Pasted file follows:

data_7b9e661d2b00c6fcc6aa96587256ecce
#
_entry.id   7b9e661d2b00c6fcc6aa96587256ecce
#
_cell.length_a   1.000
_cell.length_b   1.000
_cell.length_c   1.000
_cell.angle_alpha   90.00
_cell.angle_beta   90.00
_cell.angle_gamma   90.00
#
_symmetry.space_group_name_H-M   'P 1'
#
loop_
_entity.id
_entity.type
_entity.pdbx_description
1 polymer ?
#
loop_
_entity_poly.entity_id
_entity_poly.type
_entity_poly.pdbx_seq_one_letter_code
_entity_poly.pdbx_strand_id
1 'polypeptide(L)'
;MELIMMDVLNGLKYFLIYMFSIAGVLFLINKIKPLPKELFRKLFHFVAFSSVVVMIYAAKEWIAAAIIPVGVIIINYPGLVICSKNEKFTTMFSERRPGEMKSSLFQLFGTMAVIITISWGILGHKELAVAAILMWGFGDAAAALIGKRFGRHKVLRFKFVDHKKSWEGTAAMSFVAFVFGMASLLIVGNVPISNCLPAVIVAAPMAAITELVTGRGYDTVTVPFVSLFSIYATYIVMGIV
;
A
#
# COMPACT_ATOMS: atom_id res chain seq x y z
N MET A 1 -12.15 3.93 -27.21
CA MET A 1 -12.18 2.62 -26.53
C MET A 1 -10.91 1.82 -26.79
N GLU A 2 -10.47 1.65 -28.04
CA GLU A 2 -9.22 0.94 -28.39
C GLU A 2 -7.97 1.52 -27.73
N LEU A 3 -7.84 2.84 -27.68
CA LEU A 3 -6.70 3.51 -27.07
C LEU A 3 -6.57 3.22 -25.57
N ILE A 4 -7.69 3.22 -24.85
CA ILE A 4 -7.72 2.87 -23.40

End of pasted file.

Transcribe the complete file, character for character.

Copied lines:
data_7b9e661d2b00c6fcc6aa96587256ecce
#
_entry.id   7b9e661d2b00c6fcc6aa96587256ecce
#
_cell.length_a   1.000
_cell.length_b   1.000
_cell.length_c   1.000
_cell.angle_alpha   90.00
_cell.angle_beta   90.00
_cell.angle_gamma   90.00
#
_symmetry.space_group_name_H-M   'P 1'
#
loop_
_entity.id
_entity.type
_entity.pdbx_description
1 polymer ?
#
loop_
_entity_poly.entity_id
_entity_poly.type
_entity_poly.pdbx_seq_one_letter_code
_entity_poly.pdbx_strand_id
1 'polypeptide(L)'
;MELIMMDVLNGLKYFLIYMFSIAGVLFLINKIKPLPKELFRKLFHFVAFSSVVVMIYAAKEWIAAAIIPVGVIIINYPGLVICSKNEKFTTMFSERRPGEMKSSLFQLFGTMAVIITISWGILGHKELAVAAILMWGFGDAAAALIGKRFGRHKVLRFKFVDHKKSWEGTAAMSFVAFVFGMASLLIVGNVPISNCLPAVIVAAPMAAITELVTGRGYDTVTVPFVSLFSIYATYIVMGIV
;
A
#
# COMPACT_ATOMS: atom_id res chain seq x y z
N MET A 1 -12.15 3.93 -27.21
CA MET A 1 -12.18 2.62 -26.53
C MET A 1 -10.91 1.82 -26.79
N GLU A 2 -10.47 1.65 -28.04
CA GLU A 2 -9.22 0.94 -28.39
C GLU A 2 -7.97 1.52 -27.73
N LEU A 3 -7.84 2.84 -27.68
CA LEU A 3 -6.70 3.51 -27.07
C LEU A 3 -6.57 3.22 -25.57
N ILE A 4 -7.69 3.22 -24.85
CA ILE A 4 -7.72 2.87 -23.40